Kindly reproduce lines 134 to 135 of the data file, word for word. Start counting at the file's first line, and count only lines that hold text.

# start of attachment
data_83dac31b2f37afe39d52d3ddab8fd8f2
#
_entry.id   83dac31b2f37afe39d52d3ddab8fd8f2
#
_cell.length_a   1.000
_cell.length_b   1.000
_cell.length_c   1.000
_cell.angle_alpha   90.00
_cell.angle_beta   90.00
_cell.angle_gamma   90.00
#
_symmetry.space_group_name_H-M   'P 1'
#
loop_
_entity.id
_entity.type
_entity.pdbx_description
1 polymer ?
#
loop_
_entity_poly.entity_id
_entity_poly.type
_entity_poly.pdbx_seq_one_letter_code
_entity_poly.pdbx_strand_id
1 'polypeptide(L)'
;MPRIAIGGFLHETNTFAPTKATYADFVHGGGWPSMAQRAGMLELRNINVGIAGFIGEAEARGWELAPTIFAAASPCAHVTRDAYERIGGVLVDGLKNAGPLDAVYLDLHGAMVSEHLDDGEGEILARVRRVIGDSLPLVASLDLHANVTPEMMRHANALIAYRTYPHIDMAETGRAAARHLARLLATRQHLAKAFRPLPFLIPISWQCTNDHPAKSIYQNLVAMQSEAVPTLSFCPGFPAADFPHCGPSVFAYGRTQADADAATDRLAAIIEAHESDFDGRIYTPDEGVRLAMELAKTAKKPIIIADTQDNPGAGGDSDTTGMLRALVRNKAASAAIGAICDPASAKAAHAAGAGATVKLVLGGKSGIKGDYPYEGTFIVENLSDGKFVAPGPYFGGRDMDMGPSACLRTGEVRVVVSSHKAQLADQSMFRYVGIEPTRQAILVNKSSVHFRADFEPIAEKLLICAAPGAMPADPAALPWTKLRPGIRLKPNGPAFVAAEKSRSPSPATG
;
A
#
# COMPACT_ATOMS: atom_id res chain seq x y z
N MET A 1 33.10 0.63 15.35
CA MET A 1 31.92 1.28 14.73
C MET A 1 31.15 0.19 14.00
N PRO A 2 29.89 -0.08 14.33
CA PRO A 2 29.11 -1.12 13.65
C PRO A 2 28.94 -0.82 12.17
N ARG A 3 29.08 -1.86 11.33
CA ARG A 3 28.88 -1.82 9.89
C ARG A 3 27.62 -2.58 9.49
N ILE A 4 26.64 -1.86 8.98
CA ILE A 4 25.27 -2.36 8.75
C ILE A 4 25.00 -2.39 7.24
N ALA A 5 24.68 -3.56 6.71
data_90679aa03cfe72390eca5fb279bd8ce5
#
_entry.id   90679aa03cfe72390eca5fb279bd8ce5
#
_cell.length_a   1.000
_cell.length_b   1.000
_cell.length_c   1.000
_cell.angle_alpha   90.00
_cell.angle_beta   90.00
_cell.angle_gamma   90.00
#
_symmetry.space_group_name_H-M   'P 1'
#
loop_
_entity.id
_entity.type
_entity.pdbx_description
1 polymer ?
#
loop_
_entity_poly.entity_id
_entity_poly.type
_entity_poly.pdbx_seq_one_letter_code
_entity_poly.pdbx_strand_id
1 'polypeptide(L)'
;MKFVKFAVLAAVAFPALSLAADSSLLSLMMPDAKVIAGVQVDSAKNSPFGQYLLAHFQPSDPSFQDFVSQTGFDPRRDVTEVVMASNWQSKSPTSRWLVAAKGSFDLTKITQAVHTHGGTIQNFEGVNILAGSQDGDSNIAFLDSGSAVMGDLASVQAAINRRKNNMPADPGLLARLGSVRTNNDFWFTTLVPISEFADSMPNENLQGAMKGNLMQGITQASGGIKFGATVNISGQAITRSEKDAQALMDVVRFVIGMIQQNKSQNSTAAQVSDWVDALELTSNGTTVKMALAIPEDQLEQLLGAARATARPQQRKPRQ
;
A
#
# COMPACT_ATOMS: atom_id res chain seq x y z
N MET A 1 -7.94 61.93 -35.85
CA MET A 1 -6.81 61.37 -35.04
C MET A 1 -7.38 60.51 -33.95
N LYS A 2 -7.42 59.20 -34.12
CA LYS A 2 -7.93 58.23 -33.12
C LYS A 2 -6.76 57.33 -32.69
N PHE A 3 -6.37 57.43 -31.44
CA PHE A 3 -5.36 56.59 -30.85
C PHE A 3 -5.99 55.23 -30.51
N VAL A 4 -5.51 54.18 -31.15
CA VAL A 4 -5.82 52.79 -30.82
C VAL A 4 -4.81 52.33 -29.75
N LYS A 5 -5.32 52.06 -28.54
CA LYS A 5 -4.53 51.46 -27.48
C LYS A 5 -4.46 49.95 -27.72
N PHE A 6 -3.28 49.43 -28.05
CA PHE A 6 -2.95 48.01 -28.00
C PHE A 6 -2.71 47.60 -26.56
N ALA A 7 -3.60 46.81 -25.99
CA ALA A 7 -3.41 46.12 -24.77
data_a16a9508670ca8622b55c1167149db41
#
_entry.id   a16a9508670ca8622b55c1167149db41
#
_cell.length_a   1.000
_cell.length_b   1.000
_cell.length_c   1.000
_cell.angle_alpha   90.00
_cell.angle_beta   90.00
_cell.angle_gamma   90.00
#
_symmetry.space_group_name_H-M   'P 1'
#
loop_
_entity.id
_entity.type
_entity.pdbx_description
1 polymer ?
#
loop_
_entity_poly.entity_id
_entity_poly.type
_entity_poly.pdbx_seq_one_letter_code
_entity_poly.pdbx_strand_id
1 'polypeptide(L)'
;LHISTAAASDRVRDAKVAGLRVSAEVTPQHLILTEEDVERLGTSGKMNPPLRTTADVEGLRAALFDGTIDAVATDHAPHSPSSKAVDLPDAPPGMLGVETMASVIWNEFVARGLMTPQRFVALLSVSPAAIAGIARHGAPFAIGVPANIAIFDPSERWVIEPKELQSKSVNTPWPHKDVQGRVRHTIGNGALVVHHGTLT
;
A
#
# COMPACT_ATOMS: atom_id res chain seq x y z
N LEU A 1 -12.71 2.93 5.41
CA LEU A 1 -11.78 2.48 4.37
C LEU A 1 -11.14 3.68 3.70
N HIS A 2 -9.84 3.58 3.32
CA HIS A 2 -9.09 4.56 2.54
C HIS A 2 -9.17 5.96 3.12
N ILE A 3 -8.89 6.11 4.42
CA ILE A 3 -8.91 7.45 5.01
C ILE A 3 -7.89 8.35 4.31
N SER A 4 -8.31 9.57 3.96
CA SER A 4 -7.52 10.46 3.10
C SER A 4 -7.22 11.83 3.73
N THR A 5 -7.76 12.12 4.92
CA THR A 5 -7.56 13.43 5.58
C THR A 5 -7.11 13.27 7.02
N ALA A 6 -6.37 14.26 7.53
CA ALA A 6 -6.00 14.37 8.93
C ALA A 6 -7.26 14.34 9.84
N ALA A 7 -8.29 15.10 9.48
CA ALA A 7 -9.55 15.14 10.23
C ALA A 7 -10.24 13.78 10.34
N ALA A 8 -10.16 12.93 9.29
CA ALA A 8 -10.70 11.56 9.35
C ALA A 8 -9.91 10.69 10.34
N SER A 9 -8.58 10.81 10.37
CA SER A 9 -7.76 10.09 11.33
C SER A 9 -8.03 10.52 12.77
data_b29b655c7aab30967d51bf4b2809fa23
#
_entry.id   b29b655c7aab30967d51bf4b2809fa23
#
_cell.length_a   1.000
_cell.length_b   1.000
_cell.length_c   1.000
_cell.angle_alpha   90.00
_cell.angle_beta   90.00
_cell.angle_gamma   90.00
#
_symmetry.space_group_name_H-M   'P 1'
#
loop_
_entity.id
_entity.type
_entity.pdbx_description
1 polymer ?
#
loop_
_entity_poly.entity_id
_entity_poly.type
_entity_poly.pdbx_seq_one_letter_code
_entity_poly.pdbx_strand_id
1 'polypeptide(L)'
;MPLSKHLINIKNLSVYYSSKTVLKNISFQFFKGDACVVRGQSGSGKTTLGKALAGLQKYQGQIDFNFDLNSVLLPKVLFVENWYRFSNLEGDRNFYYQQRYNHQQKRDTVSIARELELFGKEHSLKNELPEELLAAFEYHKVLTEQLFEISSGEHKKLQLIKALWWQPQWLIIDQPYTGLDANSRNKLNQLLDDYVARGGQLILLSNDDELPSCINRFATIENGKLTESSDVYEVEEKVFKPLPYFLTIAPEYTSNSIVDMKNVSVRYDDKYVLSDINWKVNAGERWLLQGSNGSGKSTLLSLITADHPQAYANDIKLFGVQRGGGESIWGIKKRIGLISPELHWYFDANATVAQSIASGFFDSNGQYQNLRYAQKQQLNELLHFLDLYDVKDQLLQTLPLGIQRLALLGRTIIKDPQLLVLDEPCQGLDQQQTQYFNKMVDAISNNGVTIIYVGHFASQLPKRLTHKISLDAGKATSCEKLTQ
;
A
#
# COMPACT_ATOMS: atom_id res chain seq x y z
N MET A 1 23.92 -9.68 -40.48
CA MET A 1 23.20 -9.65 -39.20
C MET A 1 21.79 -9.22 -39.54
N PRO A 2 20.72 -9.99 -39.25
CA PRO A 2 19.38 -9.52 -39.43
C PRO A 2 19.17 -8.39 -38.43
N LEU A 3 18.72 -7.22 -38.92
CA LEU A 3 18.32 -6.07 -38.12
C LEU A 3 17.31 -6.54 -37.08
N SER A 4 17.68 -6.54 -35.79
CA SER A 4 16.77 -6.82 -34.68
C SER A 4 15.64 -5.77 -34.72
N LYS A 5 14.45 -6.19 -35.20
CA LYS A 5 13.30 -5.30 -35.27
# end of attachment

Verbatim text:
CA SER A 4 -7.52 10.46 3.10
C SER A 4 -7.22 11.83 3.73